About Open Access
Congenital lactic acidosis and mitochondrial disease - when to suspect and how to manage
Lookup NU author(s)
Dr Victoria Nesbitt
Professor Kim Bartlett
Professor Robert Taylor
Dr Bobby McFarland
Nesbitt V, Bartlett K, Taylor RW, McFarland R
Journal of Neonatal and Perinatal Medicine
Full text for this publication is not currently held within this repository. Alternative links are provided below where available.
Congenital lactic acidosis presents in the newborn period, usually in a symptomatic infant (hypotonia, weakness, respiratory failure), and has a poor prognosis. The underlying aetiology may be an inborn error of metabolism, including Lethal Infantile Mitochondrial Disease (LIMD). In LIMD, lactic acidosis arises because poorly functioning mitochondria do not allow oxidation of pyruvate, which in turn leads to an accumulation of lactate as a by-product of anaerobic metabolism. Lactic acidosis may be the first clue to an underlying mitochondrial disease. In this article we will review the physiology of lactate metabolism, highlight clinical features associated with congenital lactic acidosis, and explore management options in order to make a diagnosis of mitochondrial disease.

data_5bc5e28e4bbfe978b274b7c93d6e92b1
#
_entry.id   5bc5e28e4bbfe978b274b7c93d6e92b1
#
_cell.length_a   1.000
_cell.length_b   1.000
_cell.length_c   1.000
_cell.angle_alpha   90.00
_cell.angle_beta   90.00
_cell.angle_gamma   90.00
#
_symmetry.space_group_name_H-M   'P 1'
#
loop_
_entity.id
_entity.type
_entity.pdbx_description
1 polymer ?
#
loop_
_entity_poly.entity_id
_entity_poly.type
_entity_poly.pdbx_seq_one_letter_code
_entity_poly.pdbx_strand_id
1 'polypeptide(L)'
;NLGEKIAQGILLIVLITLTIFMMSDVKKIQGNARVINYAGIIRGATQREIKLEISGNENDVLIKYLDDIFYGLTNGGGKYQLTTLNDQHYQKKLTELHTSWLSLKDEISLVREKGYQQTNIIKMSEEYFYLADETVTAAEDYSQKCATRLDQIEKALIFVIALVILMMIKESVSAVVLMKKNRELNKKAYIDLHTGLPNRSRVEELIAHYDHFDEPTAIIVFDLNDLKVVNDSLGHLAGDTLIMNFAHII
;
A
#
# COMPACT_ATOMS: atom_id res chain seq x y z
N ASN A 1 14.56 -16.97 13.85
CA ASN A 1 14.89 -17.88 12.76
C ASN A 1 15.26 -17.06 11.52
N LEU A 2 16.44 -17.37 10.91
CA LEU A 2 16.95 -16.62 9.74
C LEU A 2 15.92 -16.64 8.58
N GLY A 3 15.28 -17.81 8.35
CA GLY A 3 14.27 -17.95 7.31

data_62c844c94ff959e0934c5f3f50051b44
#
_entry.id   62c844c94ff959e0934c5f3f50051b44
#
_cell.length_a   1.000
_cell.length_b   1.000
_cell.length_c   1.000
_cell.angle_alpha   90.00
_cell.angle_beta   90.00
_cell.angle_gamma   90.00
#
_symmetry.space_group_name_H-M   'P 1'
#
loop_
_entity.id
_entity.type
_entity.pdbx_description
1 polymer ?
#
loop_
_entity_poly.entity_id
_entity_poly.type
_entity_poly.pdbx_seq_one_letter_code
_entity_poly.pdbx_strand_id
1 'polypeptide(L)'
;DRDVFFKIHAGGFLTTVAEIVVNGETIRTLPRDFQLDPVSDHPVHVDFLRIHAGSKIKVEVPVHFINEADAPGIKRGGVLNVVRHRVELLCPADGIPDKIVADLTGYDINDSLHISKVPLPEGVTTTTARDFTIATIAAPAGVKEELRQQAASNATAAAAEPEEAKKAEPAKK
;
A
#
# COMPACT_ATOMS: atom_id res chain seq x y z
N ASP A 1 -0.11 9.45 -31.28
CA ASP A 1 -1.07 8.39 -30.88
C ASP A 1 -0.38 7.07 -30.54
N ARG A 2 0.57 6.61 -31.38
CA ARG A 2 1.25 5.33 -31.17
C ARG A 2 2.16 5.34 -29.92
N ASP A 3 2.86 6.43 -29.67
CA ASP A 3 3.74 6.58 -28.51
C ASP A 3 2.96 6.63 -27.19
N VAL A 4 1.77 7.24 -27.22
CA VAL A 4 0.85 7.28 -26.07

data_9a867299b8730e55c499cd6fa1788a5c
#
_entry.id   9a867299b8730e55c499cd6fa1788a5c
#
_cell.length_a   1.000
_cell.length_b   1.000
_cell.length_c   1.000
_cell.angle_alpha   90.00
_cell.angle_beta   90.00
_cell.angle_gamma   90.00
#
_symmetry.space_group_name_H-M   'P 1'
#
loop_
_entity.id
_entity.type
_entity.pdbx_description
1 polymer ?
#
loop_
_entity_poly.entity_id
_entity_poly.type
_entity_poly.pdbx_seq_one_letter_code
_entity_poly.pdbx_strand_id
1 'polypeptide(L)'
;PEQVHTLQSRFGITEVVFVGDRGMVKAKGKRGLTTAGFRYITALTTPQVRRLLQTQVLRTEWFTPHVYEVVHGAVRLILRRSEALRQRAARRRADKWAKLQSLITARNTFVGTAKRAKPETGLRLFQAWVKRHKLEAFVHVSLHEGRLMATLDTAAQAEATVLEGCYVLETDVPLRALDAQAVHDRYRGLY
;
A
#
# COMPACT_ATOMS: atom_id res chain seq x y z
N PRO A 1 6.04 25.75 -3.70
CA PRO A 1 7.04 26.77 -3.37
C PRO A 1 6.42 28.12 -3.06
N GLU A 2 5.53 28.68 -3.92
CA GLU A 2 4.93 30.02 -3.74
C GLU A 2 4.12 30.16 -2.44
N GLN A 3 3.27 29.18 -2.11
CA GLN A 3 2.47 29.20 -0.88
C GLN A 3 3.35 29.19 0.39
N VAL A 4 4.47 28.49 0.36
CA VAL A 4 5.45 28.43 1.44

Newcastle University Library, NE2 4HQ, United Kingdom. Tel: 0044 (191) 222 7657
©2011 Newcastle University Library